#badcopyblog: Visa’s Smallenfreuden is Bigtimebadden


An executive really wanted this campaign to be clever.  They tried really hard too with a huge major market spend and multi-level penetration.  The problem with this campaign is that the core message is confusing to the viewer and has proven to be in every medium it has graced.

The whole thing is muddy and confused.

From the Out-of-Home billboards to the TV spots and Print ads, the only people talking about this campaign are folks in the ad industry.  Everyone else is scratching their heads for a second and then moving on with their lives.


As of right now their Twitter account has just over 800 followers and a Klout score of 52.  These, admittedly, aren’t great metrics to judge a campaign by but it doles an important piece of information.  Out of the probably millions of impressions at this point only 800 people have decided they want to be more involved.  It is also important to note that most of these followers and a heavy number of interactions are all based around the NHL playoffs, once they’re over, what does the brand have?  A national spend like this should be resounding more on social media – especially when the whole basis of the campaign is a hashtag.

Facebook is no different, while there is no official Smallenfreuden page, Visa’s posts have managed to generate paltry, often negative, responses via this platform.  Jumping over to Youtube and the story is the same. While lead agency BBDO was quick to point out the high number of Youtube hits the teaser video received the follow-up (and slightly creepy) video has received 48,000 hits as of May 22nd.  Once again, comments are confused or negative. The campaign, thus far, has not been mediocre enough to generate more than a fleeting, forgetful impact on most viewers and it’s only 3 1/2 weeks old.

Mastercard’s “Priceless” this campaign is not.  Visa’s been trying to gain traction for years with sub-par marketing campaigns, they’ve hit good strides every once in a while but have never had the traction Mastercard has generated.  The brand may not need the traction as they are the industry’s top dog but Mastercard remains an ever-present threat that, with the right momentum, could potentially oust Visa.

What Should Visa Have Done?

Simplified while sending a modified message.

In an interview with the Globe and Mail, Visa’s marketing chief, Brenda Woods, stated that the brand is “…trying to make people think differently about their card,” This means massaging consumers into thinking Visa instead of other currency mediums where traditionally a credit card wouldn’t be a first choice.  This is a smart move in generating bottom line revenue for the company and isn’t too far out of line with Mastercard’s “Tap and Pay” program.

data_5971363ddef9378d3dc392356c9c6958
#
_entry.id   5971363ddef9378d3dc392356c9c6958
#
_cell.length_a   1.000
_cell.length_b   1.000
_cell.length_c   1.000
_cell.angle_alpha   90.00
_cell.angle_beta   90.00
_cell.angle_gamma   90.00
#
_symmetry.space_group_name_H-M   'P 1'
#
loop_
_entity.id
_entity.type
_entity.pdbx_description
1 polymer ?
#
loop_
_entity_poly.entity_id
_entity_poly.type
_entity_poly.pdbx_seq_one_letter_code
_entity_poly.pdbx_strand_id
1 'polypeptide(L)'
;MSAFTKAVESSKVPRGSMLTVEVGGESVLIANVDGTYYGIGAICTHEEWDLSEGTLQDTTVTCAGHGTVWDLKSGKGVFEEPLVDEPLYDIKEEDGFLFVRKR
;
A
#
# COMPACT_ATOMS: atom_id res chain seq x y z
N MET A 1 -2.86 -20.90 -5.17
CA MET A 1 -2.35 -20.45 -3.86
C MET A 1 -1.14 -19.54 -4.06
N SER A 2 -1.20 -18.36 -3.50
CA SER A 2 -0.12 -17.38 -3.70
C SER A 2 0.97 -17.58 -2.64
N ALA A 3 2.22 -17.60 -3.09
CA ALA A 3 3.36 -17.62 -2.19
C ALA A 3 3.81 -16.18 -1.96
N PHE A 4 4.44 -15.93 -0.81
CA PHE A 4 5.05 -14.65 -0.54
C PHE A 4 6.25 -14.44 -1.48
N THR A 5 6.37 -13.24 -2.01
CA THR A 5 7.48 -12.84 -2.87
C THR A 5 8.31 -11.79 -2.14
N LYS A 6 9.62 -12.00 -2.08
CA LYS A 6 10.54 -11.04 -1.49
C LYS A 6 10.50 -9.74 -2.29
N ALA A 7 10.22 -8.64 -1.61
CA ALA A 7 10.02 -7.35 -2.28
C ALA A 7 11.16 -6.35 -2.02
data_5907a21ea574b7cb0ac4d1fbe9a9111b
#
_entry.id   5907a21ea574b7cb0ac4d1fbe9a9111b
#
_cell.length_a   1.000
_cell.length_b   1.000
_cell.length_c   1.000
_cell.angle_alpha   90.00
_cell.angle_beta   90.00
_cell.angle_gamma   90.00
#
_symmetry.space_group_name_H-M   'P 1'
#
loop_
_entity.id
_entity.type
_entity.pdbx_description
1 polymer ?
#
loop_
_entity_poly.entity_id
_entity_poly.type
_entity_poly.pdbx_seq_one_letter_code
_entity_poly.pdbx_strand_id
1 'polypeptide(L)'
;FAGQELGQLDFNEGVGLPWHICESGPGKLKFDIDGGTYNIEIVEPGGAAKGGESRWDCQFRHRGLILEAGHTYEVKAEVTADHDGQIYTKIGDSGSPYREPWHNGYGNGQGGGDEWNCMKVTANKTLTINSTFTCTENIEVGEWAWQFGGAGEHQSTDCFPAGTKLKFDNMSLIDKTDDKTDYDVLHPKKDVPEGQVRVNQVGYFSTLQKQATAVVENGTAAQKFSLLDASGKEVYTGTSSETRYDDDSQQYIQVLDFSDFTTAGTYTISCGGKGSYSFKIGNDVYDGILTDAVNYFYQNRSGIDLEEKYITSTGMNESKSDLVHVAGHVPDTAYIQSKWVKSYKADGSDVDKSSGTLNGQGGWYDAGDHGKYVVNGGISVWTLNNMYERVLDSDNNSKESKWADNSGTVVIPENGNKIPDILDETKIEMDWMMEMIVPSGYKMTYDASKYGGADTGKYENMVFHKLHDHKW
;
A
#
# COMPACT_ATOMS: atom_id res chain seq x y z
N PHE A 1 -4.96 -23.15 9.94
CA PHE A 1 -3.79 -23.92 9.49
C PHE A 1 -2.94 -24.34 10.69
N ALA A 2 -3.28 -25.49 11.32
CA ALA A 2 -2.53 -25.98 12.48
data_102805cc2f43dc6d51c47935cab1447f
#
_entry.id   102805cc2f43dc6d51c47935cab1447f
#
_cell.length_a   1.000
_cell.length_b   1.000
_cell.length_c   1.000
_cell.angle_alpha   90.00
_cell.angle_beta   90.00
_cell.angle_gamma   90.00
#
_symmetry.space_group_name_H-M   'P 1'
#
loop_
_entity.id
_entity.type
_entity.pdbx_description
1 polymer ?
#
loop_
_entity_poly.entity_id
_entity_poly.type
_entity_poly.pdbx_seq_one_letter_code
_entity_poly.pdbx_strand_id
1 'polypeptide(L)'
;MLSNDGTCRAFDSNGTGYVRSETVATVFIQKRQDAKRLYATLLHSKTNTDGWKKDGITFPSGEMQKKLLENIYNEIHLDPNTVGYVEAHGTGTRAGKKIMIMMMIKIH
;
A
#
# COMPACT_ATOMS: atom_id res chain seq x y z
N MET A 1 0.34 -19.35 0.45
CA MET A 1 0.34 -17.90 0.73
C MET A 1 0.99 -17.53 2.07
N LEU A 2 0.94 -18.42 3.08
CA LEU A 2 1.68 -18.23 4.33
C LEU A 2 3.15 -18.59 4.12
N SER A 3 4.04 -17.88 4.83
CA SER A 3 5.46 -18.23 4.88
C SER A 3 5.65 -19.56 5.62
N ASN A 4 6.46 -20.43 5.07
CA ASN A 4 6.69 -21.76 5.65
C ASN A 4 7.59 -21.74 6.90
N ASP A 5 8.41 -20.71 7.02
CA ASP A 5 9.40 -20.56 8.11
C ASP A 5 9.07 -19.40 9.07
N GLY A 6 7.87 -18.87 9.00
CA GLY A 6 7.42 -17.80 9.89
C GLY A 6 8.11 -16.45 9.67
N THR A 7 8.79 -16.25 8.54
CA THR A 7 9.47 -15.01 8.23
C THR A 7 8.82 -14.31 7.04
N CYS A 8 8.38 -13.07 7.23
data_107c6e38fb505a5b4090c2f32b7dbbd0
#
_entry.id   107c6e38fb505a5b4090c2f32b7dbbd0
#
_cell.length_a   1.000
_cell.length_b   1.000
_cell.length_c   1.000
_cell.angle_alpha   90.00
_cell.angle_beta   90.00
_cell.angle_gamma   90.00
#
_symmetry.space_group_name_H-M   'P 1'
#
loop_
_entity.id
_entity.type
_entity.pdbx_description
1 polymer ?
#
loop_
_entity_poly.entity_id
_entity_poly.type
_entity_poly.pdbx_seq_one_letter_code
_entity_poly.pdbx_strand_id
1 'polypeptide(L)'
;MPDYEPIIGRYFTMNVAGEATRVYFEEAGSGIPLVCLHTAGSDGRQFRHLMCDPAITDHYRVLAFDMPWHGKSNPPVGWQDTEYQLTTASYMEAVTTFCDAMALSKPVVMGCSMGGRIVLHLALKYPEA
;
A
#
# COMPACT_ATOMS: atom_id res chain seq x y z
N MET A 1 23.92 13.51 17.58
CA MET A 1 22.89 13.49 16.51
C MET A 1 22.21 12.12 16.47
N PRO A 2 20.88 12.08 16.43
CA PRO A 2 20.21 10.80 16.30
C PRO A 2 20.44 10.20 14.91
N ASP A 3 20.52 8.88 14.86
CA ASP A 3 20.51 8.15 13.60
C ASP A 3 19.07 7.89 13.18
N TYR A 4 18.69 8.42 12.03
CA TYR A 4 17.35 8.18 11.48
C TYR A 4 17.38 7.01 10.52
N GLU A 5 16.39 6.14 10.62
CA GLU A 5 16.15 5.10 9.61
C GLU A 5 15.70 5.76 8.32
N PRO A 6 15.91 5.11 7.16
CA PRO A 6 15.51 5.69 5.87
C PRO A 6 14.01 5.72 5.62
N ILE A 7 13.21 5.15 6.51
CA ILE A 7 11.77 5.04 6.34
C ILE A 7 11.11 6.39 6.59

Portraying this message with the use of an invented word, no matter how ambitious, isn’t a particularly great program.  The brand is aware that they need to shift consumers’ thinking to create more acceptability in their minds that it’s okay to whip out the Visa instead of cash but this is a message that should be presented with extreme clarity.  The meaning behind smallenfreuden is ‘joy of small’, why not stick to just that?  ‘The joy of small, using your Visa for coffee while earning rewards’ is direct and far easier to communicate.

Their second spot since the reveal is called “The Pattersons’ in which a couple at a hockey game starts gossiping about some friends a few rows up.  The word smallenfreuden is thrown around a bunch of times but never seems to really stick.

There are a few things about this commercial that don’t seem quite right.  It’s a little petty but mostly it’s easily forgettable.  There’s no real punchline or moment that defines the 30 seconds, it’s corporate weird in a sense that it could have been a great spot had they pushed the idea a little further into weirdness.  The most memorable commercials either resound with consumers at an emotional level or are so hilarious that they’re passed around and become viral hits.  This piece is too boring to achieve either of these milestones.

The funniest thing about the creative on this campaign is that Visa’s advertising lead on this project, BBDO, recently helped another brand create awareness with similar positioning.  Fedex, in an effort to boost their non-overnight business released an instant hit with their “Gimmicks” commercial.

Fedex couldn’t have asked for more out of this TV spot, it clearly states the message, the visuals are crisp and engaging and the humourous tone is perfect without being distracting.  With this campaign Visa needed to create a phrase or idea that resounded with consumers but fell short.  Visa and their media buying agency were hoping to capitalize on heightened viewership during the NHL playoffs but judging from the chatter, this campaign won’t last the second round without major retooling.

To pick up lost gains it wouldn’t be surprising to see Visa drop the smallenfreuden tag and opt for something easier for consumers to remember and then associate with those small purchases the brand is pursuing.  Visa attempted to swing for the fences with this campaign, it is a bold move but the bland creative and confusing message ensure that consumers will be quick to forget this chapter of Visa’s advertising.

Post Note

Marketing Magazine posted some reader reactions to the campaign on their website.  It’s interesting to note the mediocre to bad response most of their readers are registering.  They also took a more in-depth look at the Twitter stats coming out of this campaign, it doesn’t look good at all.

Straight from the horse’s mouth, even marketers are confused about this campaign and wondering why it exists.


One thought on “#badcopyblog: Visa’s Smallenfreuden is Bigtimebadden

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